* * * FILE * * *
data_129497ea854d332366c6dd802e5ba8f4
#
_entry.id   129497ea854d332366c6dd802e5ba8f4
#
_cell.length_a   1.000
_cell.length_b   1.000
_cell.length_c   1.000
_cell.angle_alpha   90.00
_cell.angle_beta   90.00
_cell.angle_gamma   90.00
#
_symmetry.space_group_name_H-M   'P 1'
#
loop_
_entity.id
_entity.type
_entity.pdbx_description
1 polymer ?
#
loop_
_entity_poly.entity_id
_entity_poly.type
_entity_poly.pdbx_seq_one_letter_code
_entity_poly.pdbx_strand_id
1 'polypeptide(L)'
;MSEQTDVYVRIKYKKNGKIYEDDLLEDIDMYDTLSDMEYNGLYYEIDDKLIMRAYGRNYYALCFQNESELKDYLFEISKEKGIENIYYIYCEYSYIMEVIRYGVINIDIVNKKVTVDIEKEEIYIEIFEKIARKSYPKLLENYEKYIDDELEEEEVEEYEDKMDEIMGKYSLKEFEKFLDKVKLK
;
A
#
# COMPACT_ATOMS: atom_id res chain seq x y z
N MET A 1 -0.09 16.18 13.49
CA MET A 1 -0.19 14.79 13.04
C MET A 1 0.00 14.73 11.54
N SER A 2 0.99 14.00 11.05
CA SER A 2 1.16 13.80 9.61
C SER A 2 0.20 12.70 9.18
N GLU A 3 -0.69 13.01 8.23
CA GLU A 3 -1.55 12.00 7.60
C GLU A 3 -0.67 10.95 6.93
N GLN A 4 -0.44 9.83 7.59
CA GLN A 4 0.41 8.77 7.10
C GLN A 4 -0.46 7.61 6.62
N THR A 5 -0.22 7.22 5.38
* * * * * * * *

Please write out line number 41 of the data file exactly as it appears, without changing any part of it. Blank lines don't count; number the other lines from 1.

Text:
CA GLN A 4 0.41 8.77 7.10